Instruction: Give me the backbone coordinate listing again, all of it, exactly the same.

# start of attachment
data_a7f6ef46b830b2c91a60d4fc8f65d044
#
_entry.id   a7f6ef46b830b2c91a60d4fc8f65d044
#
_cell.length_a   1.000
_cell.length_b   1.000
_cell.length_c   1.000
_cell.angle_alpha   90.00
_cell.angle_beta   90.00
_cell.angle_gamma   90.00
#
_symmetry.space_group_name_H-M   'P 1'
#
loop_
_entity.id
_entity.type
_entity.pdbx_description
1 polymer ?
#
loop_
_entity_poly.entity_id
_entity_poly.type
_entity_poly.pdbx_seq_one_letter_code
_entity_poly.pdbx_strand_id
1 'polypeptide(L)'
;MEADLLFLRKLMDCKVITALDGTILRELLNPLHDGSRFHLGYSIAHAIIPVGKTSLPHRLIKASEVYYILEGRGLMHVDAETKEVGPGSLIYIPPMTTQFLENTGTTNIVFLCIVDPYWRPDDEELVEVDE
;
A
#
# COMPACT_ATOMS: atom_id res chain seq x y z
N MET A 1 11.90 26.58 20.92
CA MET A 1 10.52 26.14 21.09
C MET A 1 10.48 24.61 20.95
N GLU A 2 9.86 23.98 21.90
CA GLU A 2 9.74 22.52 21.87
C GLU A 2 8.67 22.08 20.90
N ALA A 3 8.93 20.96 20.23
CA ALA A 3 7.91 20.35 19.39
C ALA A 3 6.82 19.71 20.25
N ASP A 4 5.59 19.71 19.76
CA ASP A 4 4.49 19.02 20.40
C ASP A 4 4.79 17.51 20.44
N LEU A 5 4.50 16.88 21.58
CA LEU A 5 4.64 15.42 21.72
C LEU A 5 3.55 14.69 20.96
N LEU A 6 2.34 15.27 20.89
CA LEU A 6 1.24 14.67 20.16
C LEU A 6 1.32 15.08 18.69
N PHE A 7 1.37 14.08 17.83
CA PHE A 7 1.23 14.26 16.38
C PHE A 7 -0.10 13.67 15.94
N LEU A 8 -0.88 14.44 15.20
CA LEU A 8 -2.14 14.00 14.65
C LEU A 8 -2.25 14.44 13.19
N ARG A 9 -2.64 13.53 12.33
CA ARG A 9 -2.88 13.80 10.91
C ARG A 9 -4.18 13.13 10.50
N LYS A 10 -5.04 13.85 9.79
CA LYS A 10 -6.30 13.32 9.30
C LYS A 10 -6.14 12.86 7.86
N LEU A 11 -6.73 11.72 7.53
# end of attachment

data_a7f6ef46b830b2c91a60d4fc8f65d044
#
_entry.id   a7f6ef46b830b2c91a60d4fc8f65d044
#
_cell.length_a   1.000
_cell.length_b   1.000
_cell.length_c   1.000
_cell.angle_alpha   90.00
_cell.angle_beta   90.00
_cell.angle_gamma   90.00
#
_symmetry.space_group_name_H-M   'P 1'
#
loop_
_entity.id
_entity.type
_entity.pdbx_description
1 polymer ?
#
loop_
_entity_poly.entity_id
_entity_poly.type
_entity_poly.pdbx_seq_one_letter_code
_entity_poly.pdbx_strand_id
1 'polypeptide(L)'
;MEADLLFLRKLMDCKVITALDGTILRELLNPLHDGSRFHLGYSIAHAIIPVGKTSLPHRLIKASEVYYILEGRGLMHVDAETKEVGPGSLIYIPPMTTQFLENTGTTNIVFLCIVDPYWRPDDEELVEVDE
;
A
#
# COMPACT_ATOMS: atom_id res chain seq x y z
N MET A 1 11.90 26.58 20.92
CA MET A 1 10.52 26.14 21.09
C MET A 1 10.48 24.61 20.95
N GLU A 2 9.86 23.98 21.90
CA GLU A 2 9.74 22.52 21.87
C GLU A 2 8.67 22.08 20.90
N ALA A 3 8.93 20.96 20.23
CA ALA A 3 7.91 20.35 19.39
C ALA A 3 6.82 19.71 20.25
N ASP A 4 5.59 19.71 19.76
CA ASP A 4 4.49 19.02 20.40
C ASP A 4 4.79 17.51 20.44
N LEU A 5 4.50 16.88 21.58
CA LEU A 5 4.64 15.42 21.72
C LEU A 5 3.55 14.69 20.96
N LEU A 6 2.34 15.27 20.89
CA LEU A 6 1.24 14.67 20.16
C LEU A 6 1.32 15.08 18.69
N PHE A 7 1.37 14.08 17.83
CA PHE A 7 1.23 14.26 16.38
C PHE A 7 -0.10 13.67 15.94
N LEU A 8 -0.88 14.44 15.20
CA LEU A 8 -2.14 14.00 14.65
C LEU A 8 -2.25 14.44 13.19
N ARG A 9 -2.64 13.53 12.33
CA ARG A 9 -2.88 13.80 10.91
C ARG A 9 -4.18 13.13 10.50
N LYS A 10 -5.04 13.85 9.79
CA LYS A 10 -6.30 13.32 9.30
C LYS A 10 -6.14 12.86 7.86
N LEU A 11 -6.73 11.72 7.53